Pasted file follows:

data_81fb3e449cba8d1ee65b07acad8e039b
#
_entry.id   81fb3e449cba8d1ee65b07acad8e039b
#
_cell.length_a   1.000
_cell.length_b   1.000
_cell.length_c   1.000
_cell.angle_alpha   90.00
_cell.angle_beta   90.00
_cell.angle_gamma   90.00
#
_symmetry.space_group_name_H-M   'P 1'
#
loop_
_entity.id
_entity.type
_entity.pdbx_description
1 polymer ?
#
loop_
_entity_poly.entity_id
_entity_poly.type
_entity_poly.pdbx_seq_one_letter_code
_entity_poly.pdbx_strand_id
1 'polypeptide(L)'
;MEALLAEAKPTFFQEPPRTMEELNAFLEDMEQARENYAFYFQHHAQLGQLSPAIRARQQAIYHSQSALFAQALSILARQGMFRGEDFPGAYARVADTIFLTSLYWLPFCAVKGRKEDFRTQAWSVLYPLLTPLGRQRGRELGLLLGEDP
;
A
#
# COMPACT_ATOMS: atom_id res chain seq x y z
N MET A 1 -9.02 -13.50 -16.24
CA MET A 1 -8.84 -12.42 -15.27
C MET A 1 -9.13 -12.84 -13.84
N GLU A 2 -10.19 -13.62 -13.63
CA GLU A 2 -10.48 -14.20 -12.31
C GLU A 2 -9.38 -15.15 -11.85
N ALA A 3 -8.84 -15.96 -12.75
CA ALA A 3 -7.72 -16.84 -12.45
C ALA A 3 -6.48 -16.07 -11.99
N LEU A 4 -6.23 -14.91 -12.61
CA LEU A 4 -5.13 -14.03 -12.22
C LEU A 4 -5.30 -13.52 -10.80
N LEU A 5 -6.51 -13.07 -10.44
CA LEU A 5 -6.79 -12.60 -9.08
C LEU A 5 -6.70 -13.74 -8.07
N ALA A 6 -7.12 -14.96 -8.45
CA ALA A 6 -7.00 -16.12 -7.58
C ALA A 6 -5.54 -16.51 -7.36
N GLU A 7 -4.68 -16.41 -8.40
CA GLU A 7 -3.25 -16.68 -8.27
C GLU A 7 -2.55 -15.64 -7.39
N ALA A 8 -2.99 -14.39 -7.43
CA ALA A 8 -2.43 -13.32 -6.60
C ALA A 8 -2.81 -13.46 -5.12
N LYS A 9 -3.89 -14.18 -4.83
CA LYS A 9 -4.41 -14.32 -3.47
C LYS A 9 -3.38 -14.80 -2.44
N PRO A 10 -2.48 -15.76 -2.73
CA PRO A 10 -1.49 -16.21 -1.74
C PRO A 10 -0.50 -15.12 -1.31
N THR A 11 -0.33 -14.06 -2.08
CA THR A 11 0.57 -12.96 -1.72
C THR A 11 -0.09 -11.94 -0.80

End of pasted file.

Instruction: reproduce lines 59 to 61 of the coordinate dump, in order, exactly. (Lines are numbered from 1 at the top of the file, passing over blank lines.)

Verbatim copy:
CA PRO A 10 -1.49 -16.21 -1.74
C PRO A 10 -0.50 -15.12 -1.31
N THR A 11 -0.33 -14.06 -2.08